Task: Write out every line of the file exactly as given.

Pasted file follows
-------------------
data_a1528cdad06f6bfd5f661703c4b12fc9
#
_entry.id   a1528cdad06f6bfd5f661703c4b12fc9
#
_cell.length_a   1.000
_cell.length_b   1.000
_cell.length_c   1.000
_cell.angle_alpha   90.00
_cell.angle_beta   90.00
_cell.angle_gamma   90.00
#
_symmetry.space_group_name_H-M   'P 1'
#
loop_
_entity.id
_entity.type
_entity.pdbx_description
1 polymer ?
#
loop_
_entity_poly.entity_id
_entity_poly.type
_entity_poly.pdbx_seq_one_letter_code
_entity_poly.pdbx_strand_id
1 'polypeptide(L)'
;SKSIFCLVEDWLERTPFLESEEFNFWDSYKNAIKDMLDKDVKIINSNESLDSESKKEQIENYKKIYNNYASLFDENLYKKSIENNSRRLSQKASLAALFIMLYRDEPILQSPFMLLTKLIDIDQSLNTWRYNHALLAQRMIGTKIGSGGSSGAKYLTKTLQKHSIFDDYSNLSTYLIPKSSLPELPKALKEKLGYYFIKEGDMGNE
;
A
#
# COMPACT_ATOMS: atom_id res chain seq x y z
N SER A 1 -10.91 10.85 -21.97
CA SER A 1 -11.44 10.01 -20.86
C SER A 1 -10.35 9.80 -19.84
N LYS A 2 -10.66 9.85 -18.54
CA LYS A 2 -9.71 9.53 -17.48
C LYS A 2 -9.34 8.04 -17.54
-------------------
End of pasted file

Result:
data_a1528cdad06f6bfd5f661703c4b12fc9
#
_entry.id   a1528cdad06f6bfd5f661703c4b12fc9
#
_cell.length_a   1.000
_cell.length_b   1.000
_cell.length_c   1.000
_cell.angle_alpha   90.00
_cell.angle_beta   90.00
_cell.angle_gamma   90.00
#
_symmetry.space_group_name_H-M   'P 1'
#
loop_
_entity.id
_entity.type
_entity.pdbx_description
1 polymer ?
#
loop_
_entity_poly.entity_id
_entity_poly.type
_entity_poly.pdbx_seq_one_letter_code
_entity_poly.pdbx_strand_id
1 'polypeptide(L)'
;SKSIFCLVEDWLERTPFLESEEFNFWDSYKNAIKDMLDKDVKIINSNESLDSESKKEQIENYKKIYNNYASLFDENLYKKSIENNSRRLSQKASLAALFIMLYRDEPILQSPFMLLTKLIDIDQSLNTWRYNHALLAQRMIGTKIGSGGSSGAKYLTKTLQKHSIFDDYSNLSTYLIPKSSLPELPKALKEKLGYYFIKEGDMGNE
;
A
#
# COMPACT_ATOMS: atom_id res chain seq x y z
N SER A 1 -10.91 10.85 -21.97
CA SER A 1 -11.44 10.01 -20.86
C SER A 1 -10.35 9.80 -19.84
N LYS A 2 -10.66 9.85 -18.54
CA LYS A 2 -9.71 9.53 -17.48
C LYS A 2 -9.34 8.04 -17.54